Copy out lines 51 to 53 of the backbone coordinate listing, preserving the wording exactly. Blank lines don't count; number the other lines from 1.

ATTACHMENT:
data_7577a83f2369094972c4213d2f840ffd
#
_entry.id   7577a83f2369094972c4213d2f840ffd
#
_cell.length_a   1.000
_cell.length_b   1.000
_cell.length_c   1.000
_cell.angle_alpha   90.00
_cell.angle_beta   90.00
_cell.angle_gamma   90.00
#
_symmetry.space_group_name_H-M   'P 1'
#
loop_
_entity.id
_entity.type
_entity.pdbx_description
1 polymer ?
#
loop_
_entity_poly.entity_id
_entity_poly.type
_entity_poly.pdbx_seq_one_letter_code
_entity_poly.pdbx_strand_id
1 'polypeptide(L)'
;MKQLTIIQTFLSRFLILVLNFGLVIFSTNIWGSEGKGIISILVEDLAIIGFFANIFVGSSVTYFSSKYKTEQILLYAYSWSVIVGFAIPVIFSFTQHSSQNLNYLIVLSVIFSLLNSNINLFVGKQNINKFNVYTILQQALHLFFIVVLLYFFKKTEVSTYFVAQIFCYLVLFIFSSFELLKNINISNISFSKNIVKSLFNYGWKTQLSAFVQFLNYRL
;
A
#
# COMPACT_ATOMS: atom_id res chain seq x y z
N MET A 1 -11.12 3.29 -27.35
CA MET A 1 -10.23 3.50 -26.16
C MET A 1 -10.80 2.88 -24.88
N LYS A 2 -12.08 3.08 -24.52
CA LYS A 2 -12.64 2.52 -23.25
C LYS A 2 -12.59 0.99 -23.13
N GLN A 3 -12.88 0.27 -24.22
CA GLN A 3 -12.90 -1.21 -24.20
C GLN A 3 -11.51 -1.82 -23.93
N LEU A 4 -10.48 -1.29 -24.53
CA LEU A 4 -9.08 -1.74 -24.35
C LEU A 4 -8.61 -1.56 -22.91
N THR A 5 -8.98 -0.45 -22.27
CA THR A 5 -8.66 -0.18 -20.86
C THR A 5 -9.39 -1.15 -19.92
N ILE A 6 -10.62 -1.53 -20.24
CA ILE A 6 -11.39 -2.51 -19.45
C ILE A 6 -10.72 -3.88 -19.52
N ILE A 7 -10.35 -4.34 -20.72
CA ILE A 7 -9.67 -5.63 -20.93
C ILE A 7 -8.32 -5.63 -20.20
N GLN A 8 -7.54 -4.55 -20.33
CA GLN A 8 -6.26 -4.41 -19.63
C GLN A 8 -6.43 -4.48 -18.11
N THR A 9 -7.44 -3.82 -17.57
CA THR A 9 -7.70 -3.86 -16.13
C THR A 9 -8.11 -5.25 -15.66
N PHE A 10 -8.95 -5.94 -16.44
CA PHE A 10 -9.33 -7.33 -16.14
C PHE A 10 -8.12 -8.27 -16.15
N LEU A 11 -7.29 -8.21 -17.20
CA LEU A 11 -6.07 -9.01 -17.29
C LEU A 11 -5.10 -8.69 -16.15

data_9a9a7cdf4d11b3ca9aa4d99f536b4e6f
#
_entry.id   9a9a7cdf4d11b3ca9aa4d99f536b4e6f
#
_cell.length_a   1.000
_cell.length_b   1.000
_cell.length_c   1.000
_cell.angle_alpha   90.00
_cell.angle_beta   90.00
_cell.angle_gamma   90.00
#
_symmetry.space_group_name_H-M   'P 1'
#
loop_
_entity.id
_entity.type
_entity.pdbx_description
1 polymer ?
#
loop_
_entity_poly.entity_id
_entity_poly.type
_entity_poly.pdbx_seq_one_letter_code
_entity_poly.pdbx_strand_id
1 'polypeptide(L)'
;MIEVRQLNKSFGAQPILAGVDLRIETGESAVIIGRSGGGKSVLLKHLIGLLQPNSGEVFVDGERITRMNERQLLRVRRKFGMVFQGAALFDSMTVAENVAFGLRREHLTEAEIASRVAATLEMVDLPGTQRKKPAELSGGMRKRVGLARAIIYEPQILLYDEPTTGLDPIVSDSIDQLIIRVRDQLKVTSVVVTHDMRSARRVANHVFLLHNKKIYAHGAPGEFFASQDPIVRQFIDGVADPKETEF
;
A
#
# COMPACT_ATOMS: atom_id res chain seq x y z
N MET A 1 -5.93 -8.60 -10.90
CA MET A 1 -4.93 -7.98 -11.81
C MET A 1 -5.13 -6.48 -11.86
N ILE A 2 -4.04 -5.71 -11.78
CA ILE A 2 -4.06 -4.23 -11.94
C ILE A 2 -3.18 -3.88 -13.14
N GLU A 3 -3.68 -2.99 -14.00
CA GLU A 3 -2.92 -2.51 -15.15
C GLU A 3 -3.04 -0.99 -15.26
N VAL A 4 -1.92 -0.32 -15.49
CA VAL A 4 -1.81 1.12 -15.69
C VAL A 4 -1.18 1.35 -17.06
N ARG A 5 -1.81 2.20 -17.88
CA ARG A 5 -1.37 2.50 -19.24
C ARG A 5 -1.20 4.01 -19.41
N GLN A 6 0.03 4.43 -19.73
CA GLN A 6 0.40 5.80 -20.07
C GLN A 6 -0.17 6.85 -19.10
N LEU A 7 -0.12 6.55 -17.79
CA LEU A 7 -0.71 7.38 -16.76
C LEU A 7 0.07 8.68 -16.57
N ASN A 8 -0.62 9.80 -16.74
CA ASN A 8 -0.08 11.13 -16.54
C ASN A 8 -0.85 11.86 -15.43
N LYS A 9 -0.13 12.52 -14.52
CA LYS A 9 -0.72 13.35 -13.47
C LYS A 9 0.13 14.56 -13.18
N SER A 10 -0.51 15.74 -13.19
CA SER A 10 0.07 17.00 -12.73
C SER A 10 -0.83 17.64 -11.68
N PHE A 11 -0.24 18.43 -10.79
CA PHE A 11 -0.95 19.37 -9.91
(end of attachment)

C ILE A 7 -8.32 -5.63 -20.20
N GLN A 8 -7.54 -4.55 -20.33
CA GLN A 8 -6.26 -4.41 -19.63